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Hello,

 

A rather strange thing's happening when opening raw files with affinity!

I have a Canon 60D, a canon 200D and a Nikon D850. I shoot mainly raw and am used to make some minor editing of my photos. Most of the times I'm already satisfied with the "in camera" result and just make some minor adjustments later on in my computer. So, I use the camera profiles to adjust parameters (like contrast, saturation, ecc) and then export the raw (or nef) files to my computer. When opening (with affinity) the files from my 60D, there are no differences between the osx preview software and the image I see in Affinity; meaning that Affinity can, at least to a certain degree, read the profiles and adjustments the user makes in a canon 60D. But when I open my files from the canon 200D or from the Nikon D850, the raw files are simply flat, with no customization what so ever (in the preview software they look just like in the camera or if they were jpegs)! 

You'll probably answer me by explaining that a raw file is "raw", etc, anf I know that, but it's very useful to have a software that can read the changes you make "in camera", otherwise you're throwing a big and beautiful part of your work in the bin.

 

What can I do to solve this problem?

Am I doing something wrong?

 

Thank you in advance for your attention,

Simão

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The Nikon D850 RAW format is supported by the Apple RAW engine (on their latest MacOS), but only the Nikons RAW L-Format here. So if you change prefs settings in APhoto on MacOS to use the Apple engine instead of APhotos own it should normally work. - Other than that to get out more precise support for Nikon specific cam settings like D-Lighting and Picture Control etc. use Nikon's own NX-D raw converter.

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5 hours ago, v_kyr said:

The Nikon D850 RAW format is supported by the Apple RAW engine (on their latest MacOS), but only the Nikons RAW L-Format here. So if you change prefs settings in APhoto on MacOS to use the Apple engine instead of APhotos own it should normally work. - Other than that to get out more precise support for Nikon specific cam settings like D-Lighting and Picture Control etc. use Nikon's own NX-D raw converter.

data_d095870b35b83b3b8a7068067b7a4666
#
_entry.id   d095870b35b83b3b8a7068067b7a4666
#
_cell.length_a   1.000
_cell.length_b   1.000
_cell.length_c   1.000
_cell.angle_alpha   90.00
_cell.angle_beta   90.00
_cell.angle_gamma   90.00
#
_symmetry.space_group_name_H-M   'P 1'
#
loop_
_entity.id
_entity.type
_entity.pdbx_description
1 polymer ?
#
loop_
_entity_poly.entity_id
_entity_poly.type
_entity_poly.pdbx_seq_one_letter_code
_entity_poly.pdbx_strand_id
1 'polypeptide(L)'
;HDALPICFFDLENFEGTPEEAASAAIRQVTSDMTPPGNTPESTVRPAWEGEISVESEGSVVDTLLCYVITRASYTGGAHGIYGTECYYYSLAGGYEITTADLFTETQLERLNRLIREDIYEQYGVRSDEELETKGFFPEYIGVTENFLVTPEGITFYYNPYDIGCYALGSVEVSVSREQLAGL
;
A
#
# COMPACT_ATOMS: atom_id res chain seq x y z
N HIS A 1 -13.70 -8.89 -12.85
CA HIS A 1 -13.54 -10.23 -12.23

Thank you!

But how can I do that, I have no idea...

 

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10 hours ago, firstdefence said:

What version of OS X are you using and what version of Affinity Photo (APh) are you using?

 

The D850 isn't in the supported RAW Camera's list Here nor is the Canon 200D.

 

This is the Lens Support page: Lens Support

OSX: High Sierra 10.13.3

Affinity: 1.6.7

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Hi SimãoVP,

Welcome to Affinity Forums :)

To change the RAW engine used by Affinity Photo, go to menu View ▸ Assistant Manager... (in Photo Persona), click the Develop Assistant... button on the bottom left to switch to the Develop Assistant then change the first dropdown RAW Engine to Apple (Core Image RAW). Next time you open a RAW file it will use the Apple engine.

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11 minutes ago, MEB said:

Hi SimãoVP,

Welcome to Affinity Forums :)

To change the RAW engine used by Affinity Photo, go to menu View ▸ Assistant Manager... (in Photo Persona), click the Develop Assistant... button on the bottom left to switch to the Develop Assistant then change the first dropdown RAW Engine to Apple (Core Image RAW). Next time you open a RAW file it will use the Apple engine.

It's not working :(

 

 

Captura de ecrã 2018-03-26, às 19.00.39.png